First of all, do some stretching (i’m serious), stretch you shoulder, forearm, and your fingers, this may sound stupid, i also thought so until i strain my shoulder later in the training. When you’re ready and warmed up, set the metronome to a slow 4/4 tempo first (the easiest to keep up), let’s say about 80 bpm (beats per minute), then try to play ‘quarter notes’ (means you play 4 notes for every beat of the metronome) along with the metronome. As for the notes, you can play scales that you’ve already familiar with, or just do a chromatic run starting from the 5th fret, 6th, 7th, and then 8th fret from the low e string to the high e string and vice versa (the reason why I tell you to start from the 5th fret is because of the fret width, notice that if you start from the 1st fret, it will be harder because the gap between frets is to wide for your hand to play with comfort). Once you’ve been comfortable with the pace (note that being comfortable here means that you can play every note clearly, and not slacking of the tempo), try to raise the tempo to 85 bpm, and do the same thing. Keep doing this until you reach the speed you desire (John Petrucci can reach more than 200 bpm, you can literally see his picking hand blurring out). Once again, don’t rush things, the concept of this training is to mould your picking hand technique while playing in a slow tempo, so the technique that you do in a slow tempo should be the exact same of what you do in a fast tempo, that way you will gain ‘true speed’ instead of ending up looking like a speed-freak wannabe.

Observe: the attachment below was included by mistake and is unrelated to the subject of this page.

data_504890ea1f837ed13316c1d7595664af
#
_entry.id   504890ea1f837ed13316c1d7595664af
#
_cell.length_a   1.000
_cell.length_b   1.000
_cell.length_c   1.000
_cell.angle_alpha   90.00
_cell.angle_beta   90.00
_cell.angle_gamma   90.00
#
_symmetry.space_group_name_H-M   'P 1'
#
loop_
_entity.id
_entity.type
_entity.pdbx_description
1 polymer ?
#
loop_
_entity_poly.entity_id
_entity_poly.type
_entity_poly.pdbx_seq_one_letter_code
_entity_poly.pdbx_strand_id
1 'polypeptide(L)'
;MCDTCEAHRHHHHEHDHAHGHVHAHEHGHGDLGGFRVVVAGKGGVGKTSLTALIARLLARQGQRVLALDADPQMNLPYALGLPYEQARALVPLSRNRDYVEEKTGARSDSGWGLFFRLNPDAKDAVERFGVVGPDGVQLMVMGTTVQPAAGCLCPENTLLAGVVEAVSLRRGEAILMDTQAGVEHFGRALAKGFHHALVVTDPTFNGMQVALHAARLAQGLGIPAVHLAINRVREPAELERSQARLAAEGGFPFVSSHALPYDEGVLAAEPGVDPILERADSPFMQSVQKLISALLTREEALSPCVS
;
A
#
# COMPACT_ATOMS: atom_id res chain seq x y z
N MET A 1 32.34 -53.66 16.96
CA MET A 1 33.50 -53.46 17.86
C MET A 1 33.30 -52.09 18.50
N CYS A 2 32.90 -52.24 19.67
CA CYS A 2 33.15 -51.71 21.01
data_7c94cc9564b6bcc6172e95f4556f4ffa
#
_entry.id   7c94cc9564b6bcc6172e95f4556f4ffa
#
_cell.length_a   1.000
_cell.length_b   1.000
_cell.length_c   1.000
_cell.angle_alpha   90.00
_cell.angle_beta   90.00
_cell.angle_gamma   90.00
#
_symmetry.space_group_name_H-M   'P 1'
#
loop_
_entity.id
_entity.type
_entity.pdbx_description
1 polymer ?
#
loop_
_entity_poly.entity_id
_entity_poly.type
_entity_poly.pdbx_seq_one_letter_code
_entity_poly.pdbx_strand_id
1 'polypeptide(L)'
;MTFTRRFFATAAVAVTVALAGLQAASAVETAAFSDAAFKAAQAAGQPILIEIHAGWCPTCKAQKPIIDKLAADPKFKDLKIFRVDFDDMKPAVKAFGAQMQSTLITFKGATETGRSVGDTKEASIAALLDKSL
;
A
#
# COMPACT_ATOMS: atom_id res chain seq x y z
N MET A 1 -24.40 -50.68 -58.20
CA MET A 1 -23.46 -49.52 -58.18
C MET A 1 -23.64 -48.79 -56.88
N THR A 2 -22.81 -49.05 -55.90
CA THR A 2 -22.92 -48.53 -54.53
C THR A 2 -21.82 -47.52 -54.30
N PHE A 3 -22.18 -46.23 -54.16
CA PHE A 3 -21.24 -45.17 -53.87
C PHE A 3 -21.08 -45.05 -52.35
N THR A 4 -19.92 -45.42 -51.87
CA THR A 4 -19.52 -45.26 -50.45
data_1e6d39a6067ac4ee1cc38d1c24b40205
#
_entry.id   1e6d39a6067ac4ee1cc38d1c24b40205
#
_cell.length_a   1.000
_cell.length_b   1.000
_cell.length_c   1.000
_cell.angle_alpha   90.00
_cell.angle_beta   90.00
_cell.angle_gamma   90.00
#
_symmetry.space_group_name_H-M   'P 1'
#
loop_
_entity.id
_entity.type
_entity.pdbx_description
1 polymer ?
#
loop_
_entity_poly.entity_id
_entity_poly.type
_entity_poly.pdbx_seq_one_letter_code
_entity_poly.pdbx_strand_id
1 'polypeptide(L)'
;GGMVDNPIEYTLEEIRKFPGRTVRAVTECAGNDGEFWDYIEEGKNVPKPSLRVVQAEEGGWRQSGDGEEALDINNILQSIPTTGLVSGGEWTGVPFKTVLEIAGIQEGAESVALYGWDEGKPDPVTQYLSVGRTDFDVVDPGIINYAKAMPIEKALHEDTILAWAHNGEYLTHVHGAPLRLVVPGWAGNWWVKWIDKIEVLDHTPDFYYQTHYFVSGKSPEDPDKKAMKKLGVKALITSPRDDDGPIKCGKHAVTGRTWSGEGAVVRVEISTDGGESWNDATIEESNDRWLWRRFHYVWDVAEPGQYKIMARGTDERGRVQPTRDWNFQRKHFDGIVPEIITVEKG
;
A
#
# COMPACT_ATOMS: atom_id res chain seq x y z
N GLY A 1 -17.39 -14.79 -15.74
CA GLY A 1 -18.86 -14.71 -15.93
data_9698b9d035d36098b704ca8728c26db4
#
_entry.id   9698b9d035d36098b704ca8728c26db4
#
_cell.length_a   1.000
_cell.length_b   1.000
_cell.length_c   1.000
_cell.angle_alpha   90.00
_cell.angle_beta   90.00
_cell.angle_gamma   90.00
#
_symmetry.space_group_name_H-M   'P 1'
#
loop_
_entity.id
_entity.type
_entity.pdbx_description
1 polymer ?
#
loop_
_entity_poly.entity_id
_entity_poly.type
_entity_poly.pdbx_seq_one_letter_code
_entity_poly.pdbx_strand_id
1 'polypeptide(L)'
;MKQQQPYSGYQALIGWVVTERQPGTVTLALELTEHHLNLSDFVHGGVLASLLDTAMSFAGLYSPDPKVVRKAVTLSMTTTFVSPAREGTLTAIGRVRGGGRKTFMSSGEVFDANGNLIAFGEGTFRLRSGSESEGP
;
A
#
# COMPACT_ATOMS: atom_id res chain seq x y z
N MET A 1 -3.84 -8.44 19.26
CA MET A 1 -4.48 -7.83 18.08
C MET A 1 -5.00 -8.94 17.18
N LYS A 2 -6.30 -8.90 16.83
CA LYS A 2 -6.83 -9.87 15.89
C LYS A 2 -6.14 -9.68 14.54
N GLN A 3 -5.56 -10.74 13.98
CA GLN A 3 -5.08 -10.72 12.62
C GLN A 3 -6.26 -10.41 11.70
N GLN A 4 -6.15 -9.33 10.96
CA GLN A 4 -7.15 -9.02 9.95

The problem is, sometimes you will stuck at some point, and can’t play cleanly no matter how hard you try. If that happens, try raising the metronome’s tempo a bit, for example : let’s say you got stuck on 110 bpm, then set the tempo to 115, and like John Petrucci said: ‘go kill yourself’, just try to keep up with the tempo, no matter how sloppy or dirty you play. Keep doing this for about 5 minutes, then set the metronome back to 110. It will feel much easier. Another problem is, this training is quite boring, so try to play different scales to deal with that, doing so can also improve your scale knowledge. And the last but the most important thing is to keep your motivation up, it requires a lot of works to be a good guitarist, moreover an outstanding one, so keep watching those guitar-gods in action, I personally got a new dose of motivation injection every time I do that. Good luck with the training, and always keep in mind that every single day you train, even just for a bit, you are faster than yesterday.